Canadian HR Reporter

February 20, 2017

Canadian HR Reporter is the national journal of human resource management. It features the latest workplace news, HR best practices, employment law commentary and tools and tips for employers to get the most out of their workforce.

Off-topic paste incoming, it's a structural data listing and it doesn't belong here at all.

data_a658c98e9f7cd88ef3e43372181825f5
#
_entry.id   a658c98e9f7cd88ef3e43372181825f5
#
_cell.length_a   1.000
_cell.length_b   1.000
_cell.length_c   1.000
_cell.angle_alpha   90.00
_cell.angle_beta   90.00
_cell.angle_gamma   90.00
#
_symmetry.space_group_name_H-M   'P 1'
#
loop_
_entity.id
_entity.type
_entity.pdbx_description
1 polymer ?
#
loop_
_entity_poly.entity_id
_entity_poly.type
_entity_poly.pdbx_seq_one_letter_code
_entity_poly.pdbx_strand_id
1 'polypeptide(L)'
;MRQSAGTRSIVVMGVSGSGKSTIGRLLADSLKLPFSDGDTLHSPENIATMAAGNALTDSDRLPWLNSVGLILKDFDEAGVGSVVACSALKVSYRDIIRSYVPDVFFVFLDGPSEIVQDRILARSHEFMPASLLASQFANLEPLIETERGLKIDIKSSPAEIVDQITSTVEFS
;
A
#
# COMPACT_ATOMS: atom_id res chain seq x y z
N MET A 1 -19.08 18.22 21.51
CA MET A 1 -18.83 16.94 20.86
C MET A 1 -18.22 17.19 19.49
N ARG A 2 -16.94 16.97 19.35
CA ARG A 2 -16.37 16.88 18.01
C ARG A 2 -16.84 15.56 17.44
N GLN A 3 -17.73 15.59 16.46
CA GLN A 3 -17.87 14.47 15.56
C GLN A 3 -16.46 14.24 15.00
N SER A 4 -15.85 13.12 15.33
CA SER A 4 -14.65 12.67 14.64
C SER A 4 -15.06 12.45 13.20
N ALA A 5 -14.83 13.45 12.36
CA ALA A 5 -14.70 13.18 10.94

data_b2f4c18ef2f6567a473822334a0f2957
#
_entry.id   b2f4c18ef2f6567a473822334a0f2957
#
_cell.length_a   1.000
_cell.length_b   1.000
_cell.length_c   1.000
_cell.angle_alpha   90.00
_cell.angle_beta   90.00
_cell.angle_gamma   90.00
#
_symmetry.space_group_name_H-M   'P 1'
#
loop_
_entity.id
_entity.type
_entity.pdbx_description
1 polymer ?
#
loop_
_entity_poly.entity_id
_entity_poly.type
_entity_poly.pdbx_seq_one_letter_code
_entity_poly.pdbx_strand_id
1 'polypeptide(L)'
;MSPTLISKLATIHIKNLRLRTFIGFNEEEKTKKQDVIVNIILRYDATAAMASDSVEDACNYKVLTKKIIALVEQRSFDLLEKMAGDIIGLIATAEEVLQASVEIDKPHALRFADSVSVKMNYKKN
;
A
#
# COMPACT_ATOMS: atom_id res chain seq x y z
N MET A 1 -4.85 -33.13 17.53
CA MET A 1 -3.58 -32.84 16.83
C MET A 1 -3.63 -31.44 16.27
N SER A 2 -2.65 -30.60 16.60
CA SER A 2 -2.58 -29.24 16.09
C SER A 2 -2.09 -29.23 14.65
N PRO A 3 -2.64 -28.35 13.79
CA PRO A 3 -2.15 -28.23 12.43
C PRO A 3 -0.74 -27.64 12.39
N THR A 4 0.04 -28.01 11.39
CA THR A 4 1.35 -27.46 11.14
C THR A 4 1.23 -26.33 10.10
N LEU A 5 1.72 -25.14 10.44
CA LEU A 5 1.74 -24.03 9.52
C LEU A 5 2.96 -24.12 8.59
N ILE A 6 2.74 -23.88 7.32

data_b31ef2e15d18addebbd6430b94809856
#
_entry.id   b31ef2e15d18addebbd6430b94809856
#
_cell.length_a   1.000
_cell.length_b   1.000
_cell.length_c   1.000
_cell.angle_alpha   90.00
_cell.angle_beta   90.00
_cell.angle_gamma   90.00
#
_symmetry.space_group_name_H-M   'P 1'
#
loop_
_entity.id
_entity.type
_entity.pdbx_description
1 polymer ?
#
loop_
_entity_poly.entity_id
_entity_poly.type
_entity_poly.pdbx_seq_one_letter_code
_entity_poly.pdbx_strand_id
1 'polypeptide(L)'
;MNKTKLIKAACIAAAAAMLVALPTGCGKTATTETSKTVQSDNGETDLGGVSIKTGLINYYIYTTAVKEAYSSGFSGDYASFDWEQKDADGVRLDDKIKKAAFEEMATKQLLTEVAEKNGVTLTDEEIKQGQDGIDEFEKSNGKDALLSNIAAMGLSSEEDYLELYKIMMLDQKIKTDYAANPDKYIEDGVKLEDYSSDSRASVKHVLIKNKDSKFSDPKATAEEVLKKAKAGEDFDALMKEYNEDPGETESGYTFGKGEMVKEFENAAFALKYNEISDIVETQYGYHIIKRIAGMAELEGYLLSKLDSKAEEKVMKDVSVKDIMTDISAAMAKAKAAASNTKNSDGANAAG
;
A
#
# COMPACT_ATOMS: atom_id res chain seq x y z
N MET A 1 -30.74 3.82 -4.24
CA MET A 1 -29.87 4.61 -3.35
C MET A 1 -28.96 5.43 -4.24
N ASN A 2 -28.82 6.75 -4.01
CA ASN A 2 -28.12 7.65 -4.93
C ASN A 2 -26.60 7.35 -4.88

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CANADIAN HR REPORTER February 20, 2017 NEWS 3 Pilot project alters emergency leave New rules come after employer feedback to Ontario government's workplace review BY SARAH DOBSON BACK in 2001, Ontario intro- duced a Personal Emergency Leave as part of its Employ- ment Standards Act. e change meant employees at workplaces with 50 or more workers could take up to 10 days of unpaid leave due to personal illness, injury or medical emergency, or a death, illness, medical emergency or urgent matter related to family members. While meant to provide sup- port and protection for employ- ees, the leave proved a challenge for employers trying to balance workers' rights with business needs, and in figuring out how the leave worked with benefits such as paid sick days offered by employers. If an employer agreement (in- cluding a collective agreement) provided a greater right or ben- efit than the personal emergency leave standard, the terms of the contract applied instead. So, recently, a change was made — which, for now, only applies to the automobile manufacturing, parts warehousing or automo- bile marshalling sector, though it could eventually extend to other industries. e new version sees the 10- day leave entitlement separated into two parts, one for employees' personal emergencies and one for bereavement. Employees in those sectors are now entitled to up to seven days of unpaid, job-protected per- sonal emergency leave per year for a personal illness, injury or medical emergency, or the illness, injury, medical emergency or ur- gent matter of a family member. So personal emergency leaves cannot be taken for the death of a family member. However, workers are now enti- tled to up to three days of unpaid, job-protected personal emer- gency leave per year per death of a family member, with no yearly limit. Overall, the pilot project is a positive change, according to Ian Howcroft, vice-president of the Ontario division of Cana- dian Manufacturers & Exporters (CME) in Toronto. "We've been raising some is- sues and concerns about all the leaves that Ontario offers, partic- ularly personal emergency leave. It was hard to manage; it was hav- ing a negative impact and causing many challenges in doing busi- ness, keeping production lines going in many instances. So this is a step to try and address that. It didn't give everybody everything but it was focusing, I think, on a sector where the challenges were most significant and does alleviate some of those pressures." Changes follow feedback e pilot project, which took ef- fect on Jan. 1, was made as part of the province's Changing Work- places Review which is looking at amendments to Ontario's Labour Relations Act and Employment Standards Act. "Stakeholders recommended that instead of having this blan- ket category, that they separate out the individual leaves that are supposed to be encapsulated in the broader leave," said Stefanie Di Francesco, an associate in the employment and labour relations group at law firm McMillan in Toronto. "Bereavement leave is now re- lated to death only, and then the personal emergency leave com- ponent is now only related to per- sonal illness or illness of one of the listed family members." The change potentially pro- vides employees with a greater benefit, she said. "It may result in employees re- ceiving more time off, at least with respect to bereavement leave." For example, if an employer provides five paid days of bereave- ment leave per year, it's now more clear that if an employee needs more than those five days, he is entitled to three days per death per year — so an unlimited num- ber, said Di Francesco. e new change does bifurcate or recognize leave for bereave- ment as separate from the other ones, said Howcroft, "so it does allow more accuracy in the op- eration and implementation of the leaves." Employers already generous A lot of employers already offered generous leaves, so that was one of the concerns, he said. "If someone's already giving three days of bereavement leave, you don't want to then have to give more. I know they tried to design the legislation to avoid that, and when they put it all in as 10, it does wash over at times, so this is a step that will hope- fully deal with addressing some LEAVES > pg. 10 Workers entitled to 3 days of unpaid leave per death per year.

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